COVID-19 Cybersecurity Response Measures
2020 has quickly become the year of the Coronavirus. With experts now claiming that containment of Covid-19 is likely impossible, security teams must now prepare for a variety of scenarios.
Unfortunately, several unscrupulous threat groups are using the crisis to bypass corporate and government cybersecurity controls, including phishing attacks with malicious links and email attachments infected with malware and/or ransomware.
iON recommends security teams work with their organizations’ communications departments to advise users to watch out for the following types of emails or phone calls, especially those related to Covid-19, as they are mostly likely fraudulent:
- Any message that communicates an extremely high level of urgency. This is a psychological lever that malicious groups pull to compel people into taking a prescribed action.
- Any message that pressures recipients into bypassing security or departmental policies and procedures.
- Any message claiming to be from, or on behalf of, an official or government organization urging recipients to take immediate action.
- Any message that promotes a “magic cure” for Covid-19, such as a vaccine or herbal remedy that will protect you. No such substance currently exists.
For the latest updates on Covid-19, we recommend visiting Health Canada’s Coronavirus Outbreak Update website site or the World Health Organization’s Coronavirus Outbreak website.
Bear in mind that Coronavirus scams and attacks are designed to play on people’s emotions and they can happen via email, text, or the phone, at home or at work.
Finally, in the event that your organization advises large segments of its workforces to work from home for extended periods, now is a good time to ensure you are prepared to accommodate a much larger number of secure remote connections than usual.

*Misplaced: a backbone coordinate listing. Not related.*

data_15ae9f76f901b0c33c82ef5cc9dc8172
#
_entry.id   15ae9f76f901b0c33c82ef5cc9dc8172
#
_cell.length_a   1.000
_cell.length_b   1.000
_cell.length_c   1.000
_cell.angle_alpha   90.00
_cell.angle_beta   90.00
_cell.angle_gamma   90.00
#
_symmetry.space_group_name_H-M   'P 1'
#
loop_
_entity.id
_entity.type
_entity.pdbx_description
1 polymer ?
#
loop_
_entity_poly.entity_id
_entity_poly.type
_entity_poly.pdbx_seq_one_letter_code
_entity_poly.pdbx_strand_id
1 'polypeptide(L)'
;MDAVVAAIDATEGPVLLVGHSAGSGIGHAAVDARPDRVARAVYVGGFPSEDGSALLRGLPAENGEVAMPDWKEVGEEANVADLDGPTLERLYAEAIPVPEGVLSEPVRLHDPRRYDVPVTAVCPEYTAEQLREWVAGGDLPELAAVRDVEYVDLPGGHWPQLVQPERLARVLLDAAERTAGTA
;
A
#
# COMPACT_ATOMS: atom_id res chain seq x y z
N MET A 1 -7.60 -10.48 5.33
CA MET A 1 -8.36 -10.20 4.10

Considering this possibility, we recommend Network and Security Administrators review their current remote connection capacity to accommodate work-from-home arrangements for the majority of their users. Important questions to consider are:
- Do we have the necessary bandwidth?
- Do we have the necessary device memory, network, and CPU capacity?
- Do we have a sufficient number of licenses?
- Do we have the policies in place to ensure every user connects only to the network resources appropriate for them?
- Do we need to prioritize access for some segments of users?
- Do we have necessary documentation ready that ensures proper usage of remote connections and details unauthorized activity?
iON acknowledges that these are anxious times, but with adequate planning for this scenario, organizations can avoid being blindsided by a phishing attack or a lack of readiness for an expanded work-from-home policy. Also, events like these can provide an opportunity to reaffirm the working relationship between security and communications departments, reinforce cybersecurity best practices already in place, and maintain operational continuity during an emergency.
Senior members of iON’s security team have recently conducted presentations for local clients regarding measures to thwart Coronavirus phishing campaigns, and we can assist organizations with email filter configuration and security awareness or rapid procurement of new firewall remote connection licenses.
We are here to help if you need us.
You might also like
Employee Spotlight: Meet Kurt Pomeroy
Welcome to the first of iON’s new Employee Spotlight! Over the coming months, we’ll put the spotlight on some of the team members who make iON great. We’ll go beyond their job responsibilities and provide a glimpse of who these extraordinary individuals are that work at iON. We’ll start this series with a feature on…
How the Cloud Shared Responsibility Model Affects You
Public cloud services have changed the way many organizations operate. When you have an on-premises data centre, you own the whole stack and are responsible for securing it. However, with the proliferation of Software as a Service (SaaS), Platform as a Service (PaaS), and Infrastructure as a Service (IaaS) models, you can rest easy knowing…
iON at the Western Canada Information Security Conference
The Western Canada Information Security Conference is back on May 16-17! This year’s event will once more bring together IT Security and Audit professionals plus OEM and local vendors for two days of top-notch presentations and excellent networking opportunities. The top names in cybersecurity will be well represented at this year’s event, so if you’re…